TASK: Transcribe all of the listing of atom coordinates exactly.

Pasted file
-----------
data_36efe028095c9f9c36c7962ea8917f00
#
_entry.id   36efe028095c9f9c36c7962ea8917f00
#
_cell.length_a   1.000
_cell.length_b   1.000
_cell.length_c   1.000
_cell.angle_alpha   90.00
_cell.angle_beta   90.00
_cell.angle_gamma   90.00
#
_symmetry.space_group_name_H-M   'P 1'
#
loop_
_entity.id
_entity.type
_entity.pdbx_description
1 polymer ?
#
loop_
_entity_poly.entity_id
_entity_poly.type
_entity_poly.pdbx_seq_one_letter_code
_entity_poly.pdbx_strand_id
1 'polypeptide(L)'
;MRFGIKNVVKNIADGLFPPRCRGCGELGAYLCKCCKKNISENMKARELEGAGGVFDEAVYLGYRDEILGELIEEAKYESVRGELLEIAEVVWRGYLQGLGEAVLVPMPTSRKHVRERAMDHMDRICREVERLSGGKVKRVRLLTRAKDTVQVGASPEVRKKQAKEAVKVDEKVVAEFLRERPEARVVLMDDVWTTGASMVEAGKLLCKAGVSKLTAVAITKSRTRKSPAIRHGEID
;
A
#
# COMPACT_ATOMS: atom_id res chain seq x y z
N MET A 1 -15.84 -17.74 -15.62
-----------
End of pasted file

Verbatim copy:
data_36efe028095c9f9c36c7962ea8917f00
#
_entry.id   36efe028095c9f9c36c7962ea8917f00
#
_cell.length_a   1.000
_cell.length_b   1.000
_cell.length_c   1.000
_cell.angle_alpha   90.00
_cell.angle_beta   90.00
_cell.angle_gamma   90.00
#
_symmetry.space_group_name_H-M   'P 1'
#
loop_
_entity.id
_entity.type
_entity.pdbx_description
1 polymer ?
#
loop_
_entity_poly.entity_id
_entity_poly.type
_entity_poly.pdbx_seq_one_letter_code
_entity_poly.pdbx_strand_id
1 'polypeptide(L)'
;MRFGIKNVVKNIADGLFPPRCRGCGELGAYLCKCCKKNISENMKARELEGAGGVFDEAVYLGYRDEILGELIEEAKYESVRGELLEIAEVVWRGYLQGLGEAVLVPMPTSRKHVRERAMDHMDRICREVERLSGGKVKRVRLLTRAKDTVQVGASPEVRKKQAKEAVKVDEKVVAEFLRERPEARVVLMDDVWTTGASMVEAGKLLCKAGVSKLTAVAITKSRTRKSPAIRHGEID
;
A
#
# COMPACT_ATOMS: atom_id res chain seq x y z
N MET A 1 -15.84 -17.74 -15.62